Researchers from the University of Arizona Cancer Center are studying the impact soy has on breast cancer, testing if compounds in soy could have any effect on breast cancer.
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Here are three recent UA graduates who are putting their degrees to work in green ways.
Historically, the All Souls Procession route has been downtown starting on 6th Ave and continuing onto Congress St. This year, with the help of the Sonoran Institute, the procession ran parallel to the Santa Cruz from Speedway to Congress. The Sonoran Institute built a float in honor of the river for Sunday's procession.
“Much of women’s health care, especially for younger women -- age 20-plus -- focuses on a woman’s reproductive organs and breast cancer screening. Yet one out of three women in the United States will die from heart disease each year, compared to one in 32 who will die from breast cancer.”
Researchers from the University of Arizona’s College of Medicine are working on creating a fast-acting venom inhibitor for snakebite victims that could best be described as a snakebite EpiPen.
Researchers from the University of Arizona Geosciences Department have found evidence that climate change sent early humans out of Africa and into Eurasia.
Family Weekend is coming up, and while it promises to be something to look forward to for many, for some it will only serve as a reminder that their family won’t be joining them for the festivities.
Researchers from the University of Arizona developed a desalination bus for remote Navajo residents living without infrastructure.“The motivation for the bus was two-fold,” said Bob Arnold, professor of chemical and environmental engineering at the UA.
Legislators from the U.S. and Mexican governments signed an agreement last week renewing commitments to share the use of and responsibilities for the Colorado River, as well as dedicating support to conservation efforts at the river’s delta.
While fall may seem almost mythical in the desert, to those with a trained eye, the months of September, October and November bring about a big change in the Tucson valley.
A recent schedule change and the creation of several community outreach endeavors has ushered in a new era for the Desert Laboratory at Tumamoc Hill.
The fate of the Colorado River Delta will be decided in coming months as Mexico and the U.S. come closer to reaching an agreement on a water-sharing deal.
The W.M. Keck Foundation has awarded the University of Arizona geoscientists a three-year, $1 million grant to research fluids beneath Earth’s surface. The goal of the project, titled "Evolution of Crustal Paleofluid Flow Systems," is to get a better understanding of the effects and reactions of underground fluids, such as oil, groundwater and gas.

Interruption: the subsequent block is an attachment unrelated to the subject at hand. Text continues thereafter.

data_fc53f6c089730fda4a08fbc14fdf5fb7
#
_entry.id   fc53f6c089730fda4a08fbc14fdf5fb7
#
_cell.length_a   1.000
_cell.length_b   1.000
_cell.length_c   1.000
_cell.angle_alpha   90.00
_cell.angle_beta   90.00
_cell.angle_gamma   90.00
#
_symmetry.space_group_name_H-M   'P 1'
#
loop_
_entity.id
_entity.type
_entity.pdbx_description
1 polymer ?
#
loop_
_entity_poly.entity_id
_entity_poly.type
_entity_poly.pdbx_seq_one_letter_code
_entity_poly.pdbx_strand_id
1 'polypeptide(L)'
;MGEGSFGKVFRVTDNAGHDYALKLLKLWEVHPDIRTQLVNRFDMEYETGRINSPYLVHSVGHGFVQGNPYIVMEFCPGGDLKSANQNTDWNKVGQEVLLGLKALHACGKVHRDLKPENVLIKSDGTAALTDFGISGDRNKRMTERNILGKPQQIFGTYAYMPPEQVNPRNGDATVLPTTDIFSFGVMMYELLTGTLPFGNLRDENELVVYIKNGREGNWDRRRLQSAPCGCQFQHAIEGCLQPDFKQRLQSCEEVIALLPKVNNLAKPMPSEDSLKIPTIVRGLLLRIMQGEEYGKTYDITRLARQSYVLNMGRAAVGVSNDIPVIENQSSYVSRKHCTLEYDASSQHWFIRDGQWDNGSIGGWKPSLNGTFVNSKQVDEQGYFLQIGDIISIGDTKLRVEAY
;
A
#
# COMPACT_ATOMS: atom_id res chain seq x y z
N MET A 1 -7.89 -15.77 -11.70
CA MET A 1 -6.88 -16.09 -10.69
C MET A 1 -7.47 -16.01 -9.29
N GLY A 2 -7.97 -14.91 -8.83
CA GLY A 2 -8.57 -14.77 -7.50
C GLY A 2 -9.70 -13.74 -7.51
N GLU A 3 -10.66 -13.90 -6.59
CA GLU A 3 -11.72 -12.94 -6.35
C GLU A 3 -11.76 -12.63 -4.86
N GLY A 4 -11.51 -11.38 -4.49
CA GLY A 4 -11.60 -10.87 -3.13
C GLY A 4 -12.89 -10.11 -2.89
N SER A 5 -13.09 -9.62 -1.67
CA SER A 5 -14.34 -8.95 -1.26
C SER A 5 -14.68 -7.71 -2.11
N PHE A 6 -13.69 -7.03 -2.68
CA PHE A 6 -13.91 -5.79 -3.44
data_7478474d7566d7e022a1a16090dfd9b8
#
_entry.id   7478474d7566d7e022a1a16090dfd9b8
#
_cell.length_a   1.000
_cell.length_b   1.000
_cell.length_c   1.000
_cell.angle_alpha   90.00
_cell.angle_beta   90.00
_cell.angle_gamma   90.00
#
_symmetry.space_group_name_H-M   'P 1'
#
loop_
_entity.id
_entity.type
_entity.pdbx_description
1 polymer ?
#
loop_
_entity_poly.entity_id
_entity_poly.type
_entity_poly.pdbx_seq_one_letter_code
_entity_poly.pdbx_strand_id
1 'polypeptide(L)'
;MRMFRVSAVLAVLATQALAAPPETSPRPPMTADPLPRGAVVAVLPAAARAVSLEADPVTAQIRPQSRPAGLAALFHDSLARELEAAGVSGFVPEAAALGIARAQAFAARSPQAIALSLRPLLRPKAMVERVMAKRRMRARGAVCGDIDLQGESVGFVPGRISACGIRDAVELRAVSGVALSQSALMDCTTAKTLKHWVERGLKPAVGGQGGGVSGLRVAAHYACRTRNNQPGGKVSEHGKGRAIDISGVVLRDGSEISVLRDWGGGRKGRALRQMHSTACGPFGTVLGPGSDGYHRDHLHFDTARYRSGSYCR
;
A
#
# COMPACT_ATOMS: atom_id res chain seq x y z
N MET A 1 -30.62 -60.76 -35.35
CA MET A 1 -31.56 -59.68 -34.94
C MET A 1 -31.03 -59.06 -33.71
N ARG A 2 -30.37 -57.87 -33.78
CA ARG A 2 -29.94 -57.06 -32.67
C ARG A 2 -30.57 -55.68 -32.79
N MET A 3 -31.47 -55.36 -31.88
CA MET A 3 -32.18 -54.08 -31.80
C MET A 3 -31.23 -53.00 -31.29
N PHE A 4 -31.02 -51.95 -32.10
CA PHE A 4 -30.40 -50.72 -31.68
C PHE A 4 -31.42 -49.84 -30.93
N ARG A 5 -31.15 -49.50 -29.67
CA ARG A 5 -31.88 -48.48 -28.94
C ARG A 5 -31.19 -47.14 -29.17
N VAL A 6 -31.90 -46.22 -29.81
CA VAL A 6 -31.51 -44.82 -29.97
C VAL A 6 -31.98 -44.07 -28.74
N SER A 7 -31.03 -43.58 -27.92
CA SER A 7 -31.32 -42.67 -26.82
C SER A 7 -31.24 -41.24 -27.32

The Burro Wildfire began its conquest of the Santa Catalina Mountain range on Friday, June 30. Since then, the fire has spread across over 27,000 acres in the eastern region of the Catalinas, causing the evacuation of Mount Lemmon residents and employees. Meanwhile, the Frye fire near Safford has burned nearly 50,000 acres of the Pinalenos mountain range.
Of the many laboratories spread across campus, the Controlled Environment Agriculture Center (CEAC) at UA has a particularly stellar mission.
For the past ten years, healthcare reform has been in the forefront of presidential agendas. This came after an all-time high of 15.8% of Americans living without any kind of health coverage in 2006 according to the U.S. Department of Health and Human Services Office of the Assistant Secretary for Planning and Evaluation.
Participants and judges met last Thursday to receive awards for the Student Union Memorial Center (SUMC) Rooftop Garden Competition.
On Thursday, April 20, the finalists of the Student Union Rooftop Garden Competition gave their final presentations in Gallagher Theater.
Last weekend, Arizona hosted two music festivals of epic proportions. It seems that Arizona is becoming a new hub for incredibly populus music festivals. While desert raves have been in the state for decades, only in recent years have they expanded from the underground music scene and become huge commercial enterprises. This lends a certain air of approachability for those not necessarily inclined to headbang for an entire weekend. However, the more cautious of us—watching from our Snapchat stories—are still left wondering “how can I feel safe and comfortable in such a massive crowd?”
Associate professor of mining and geological engineering Jinhong Zhang has developed a new type of concrete. This material is stronger, more flexible and utilizes more environmentally friendly components than typical concrete. With the help of Tech Launch Arizona, Zhang is commercializing his invention—dubbed “Acrete” from Arizona and concrete—with hopes of reducing the environmental impact of industrialization.